A thrilling new exhibition leaves Desmond Shawe-Taylor astonished at the depth and radicalism of Rembrandt’s later work.
Rembrandt’s late work represents the uplands of human creativity, but it’s a subject that can be seen through misty eyes and described with sloppy enthusiasm. This remarkable exhibition is put together by scholars who look intently and describe with clarity; it serves only to enhance our wonderment, without once needing to mention Beethoven’s Late String Quartets.
The brilliant thematic catalogue argues convincingly that Rembrandt did indeed embody a new sensibility in his late works. His narrative imagery in drawings and prints as well as paintings explores not a momentary action or passion, but a still, contemplative state of mind, where the fundamental human significance of the story can be found.
Rembrandt depicts Potiphar’s wife not seducing Joseph, but falsely accusing him, making tangible the ghastly silence that follows her perjury. Susanna bathing and Isaac and Rebecca snatching a moment of guilty intimacy (the real subjects of Woman Bathing in the National Gallery and The Jewish Bride in the Rijksmuseum), become not opportunities for voyeurism, but for tender depictions of spontaneous grace and erotic reverence.
His portraits seem to convey similar qualities of gravity, introspection and humanity, whether depicting an elegant lady, a boy distracted from his homework (Titus at his Desk, 1655) or a group of Drapers’ Guild Sampling Officials poised to commence their work (The Syndics, 1662).
Rembrandt has new things to say and finds a new way to say them and it is in the descriptions of that visual language, its techniques and its rhetorical devices, that this exhibition excels. In the mid 17th century, just as Classical academic theory was spreading throughout Europe, Rembrandt set out in a new direction. His early work had already challenged Classical standards so profoundly that he was described as ‘the first heretic in art’; during the 1650s, he spectacularly refused to recant.
The academy taught that the art of the past should be studied to perfect a single Classical understanding of beauty; Rembrandt had boundless aesthetic curiosity and was inspired by un-Classical Venetians and even Mughal miniatures the source for his Joseph and Potiphar’s Wife of 1655. He also treated every aspect of the process of making a drawing, print or painting with the improvisatory spirit of an autodidact.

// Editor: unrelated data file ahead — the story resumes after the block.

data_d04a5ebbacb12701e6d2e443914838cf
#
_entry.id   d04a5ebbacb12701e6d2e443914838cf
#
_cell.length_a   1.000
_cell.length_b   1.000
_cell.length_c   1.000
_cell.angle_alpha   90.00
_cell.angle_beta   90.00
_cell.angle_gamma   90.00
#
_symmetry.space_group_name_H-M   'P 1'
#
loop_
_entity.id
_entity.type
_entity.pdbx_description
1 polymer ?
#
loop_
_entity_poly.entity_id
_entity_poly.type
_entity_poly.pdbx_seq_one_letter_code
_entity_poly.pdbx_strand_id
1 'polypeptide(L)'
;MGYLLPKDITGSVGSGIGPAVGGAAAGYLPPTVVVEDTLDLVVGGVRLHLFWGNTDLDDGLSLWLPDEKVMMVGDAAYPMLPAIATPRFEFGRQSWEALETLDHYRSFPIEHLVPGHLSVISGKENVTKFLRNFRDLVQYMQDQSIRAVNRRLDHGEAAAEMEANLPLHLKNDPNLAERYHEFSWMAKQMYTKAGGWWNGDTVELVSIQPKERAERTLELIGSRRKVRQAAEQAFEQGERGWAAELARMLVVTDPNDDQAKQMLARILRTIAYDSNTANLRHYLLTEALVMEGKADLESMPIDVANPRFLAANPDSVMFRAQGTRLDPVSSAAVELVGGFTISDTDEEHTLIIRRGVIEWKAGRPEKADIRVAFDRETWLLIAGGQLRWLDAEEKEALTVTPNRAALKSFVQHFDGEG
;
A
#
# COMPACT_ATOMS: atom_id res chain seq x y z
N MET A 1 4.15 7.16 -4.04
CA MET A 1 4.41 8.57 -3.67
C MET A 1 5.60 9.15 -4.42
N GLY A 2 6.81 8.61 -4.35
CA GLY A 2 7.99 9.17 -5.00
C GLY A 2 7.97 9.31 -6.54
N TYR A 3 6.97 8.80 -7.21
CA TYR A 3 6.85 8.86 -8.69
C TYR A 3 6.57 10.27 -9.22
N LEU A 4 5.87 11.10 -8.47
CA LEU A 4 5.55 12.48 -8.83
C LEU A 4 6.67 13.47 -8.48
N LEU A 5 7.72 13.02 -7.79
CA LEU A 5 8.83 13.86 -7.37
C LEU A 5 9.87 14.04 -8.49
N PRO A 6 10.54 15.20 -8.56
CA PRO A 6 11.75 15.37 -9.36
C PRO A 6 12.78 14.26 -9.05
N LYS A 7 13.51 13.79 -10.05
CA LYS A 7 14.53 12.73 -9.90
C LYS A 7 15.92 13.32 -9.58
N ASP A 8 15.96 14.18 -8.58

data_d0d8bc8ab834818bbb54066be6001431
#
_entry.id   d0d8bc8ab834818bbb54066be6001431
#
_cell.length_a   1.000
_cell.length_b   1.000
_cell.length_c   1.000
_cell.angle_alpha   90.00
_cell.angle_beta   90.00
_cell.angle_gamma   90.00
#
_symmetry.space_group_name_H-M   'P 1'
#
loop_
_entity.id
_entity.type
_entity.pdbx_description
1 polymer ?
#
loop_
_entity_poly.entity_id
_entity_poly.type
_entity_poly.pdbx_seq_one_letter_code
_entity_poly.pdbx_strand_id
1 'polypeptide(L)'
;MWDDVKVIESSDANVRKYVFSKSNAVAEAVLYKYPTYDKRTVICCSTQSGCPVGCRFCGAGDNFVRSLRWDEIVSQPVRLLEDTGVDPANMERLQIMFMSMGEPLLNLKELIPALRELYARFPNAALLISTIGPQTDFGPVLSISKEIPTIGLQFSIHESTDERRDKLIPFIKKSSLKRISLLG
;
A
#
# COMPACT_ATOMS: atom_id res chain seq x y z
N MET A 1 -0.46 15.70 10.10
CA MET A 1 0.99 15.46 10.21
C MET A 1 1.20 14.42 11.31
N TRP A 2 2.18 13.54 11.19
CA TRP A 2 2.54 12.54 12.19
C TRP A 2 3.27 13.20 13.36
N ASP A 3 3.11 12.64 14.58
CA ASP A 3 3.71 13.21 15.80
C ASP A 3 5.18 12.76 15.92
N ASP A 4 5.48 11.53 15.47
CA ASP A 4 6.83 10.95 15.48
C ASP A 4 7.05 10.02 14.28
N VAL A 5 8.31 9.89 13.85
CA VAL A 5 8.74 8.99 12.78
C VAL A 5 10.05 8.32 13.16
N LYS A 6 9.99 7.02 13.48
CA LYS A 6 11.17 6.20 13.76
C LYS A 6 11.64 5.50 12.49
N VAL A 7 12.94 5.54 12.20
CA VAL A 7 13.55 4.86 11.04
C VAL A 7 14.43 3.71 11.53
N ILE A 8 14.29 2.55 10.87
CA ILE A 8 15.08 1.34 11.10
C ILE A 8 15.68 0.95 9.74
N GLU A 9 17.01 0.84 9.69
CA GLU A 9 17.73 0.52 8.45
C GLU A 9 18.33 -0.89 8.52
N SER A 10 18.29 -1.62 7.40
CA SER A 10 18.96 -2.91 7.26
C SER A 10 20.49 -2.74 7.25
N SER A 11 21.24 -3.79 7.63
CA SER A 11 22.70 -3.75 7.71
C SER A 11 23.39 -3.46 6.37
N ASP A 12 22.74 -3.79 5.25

The academy taught that painting should resemble polished Classical sculpture set in perspectival space; Rembrandt makes his works as rough, painterly and frontal as possible. He uses paint boldly and thickly, sometimes building up surfaces that seem sculpturally to replicate the objects they describe, but he doesn’t ‘finish’ anything. Areas of his canvases are ‘realised’ in such a way as to make them complex, tactile and illusionistic, but they are never detailed or polished.
The famous Self-Portrait at Kenwood House offers a tangible reality and in-your-face immediacy of encounter that makes it easy to overlook how unfinished it is. Rembrandt is here, as in so many late works, a master of focused imprecision, with areas that have the expressive vitality and spontaneity of a pen sketch, with the weight and gravity of sculpture.
This exhibition explores the constant process of hit-and-miss experimentation in Rembrandt’s late work and his bewildering range of media, techniques, sources, genres and moods. George William Russell said to the young James Joyce: ‘You have not enough chaos in you to make a world.’ Nobody could say the same of the old Rembrandt, either of his domestic circumstances or his creative processes.
‘Rembrandt: The Late Works’ is at the National Gallery, London WC2, until January 18, 2015 (020–7747 2885; www.nationalgallery.org.uk)
Desmond Shawe-Taylor is the Surveyor of The Queen’s Pictures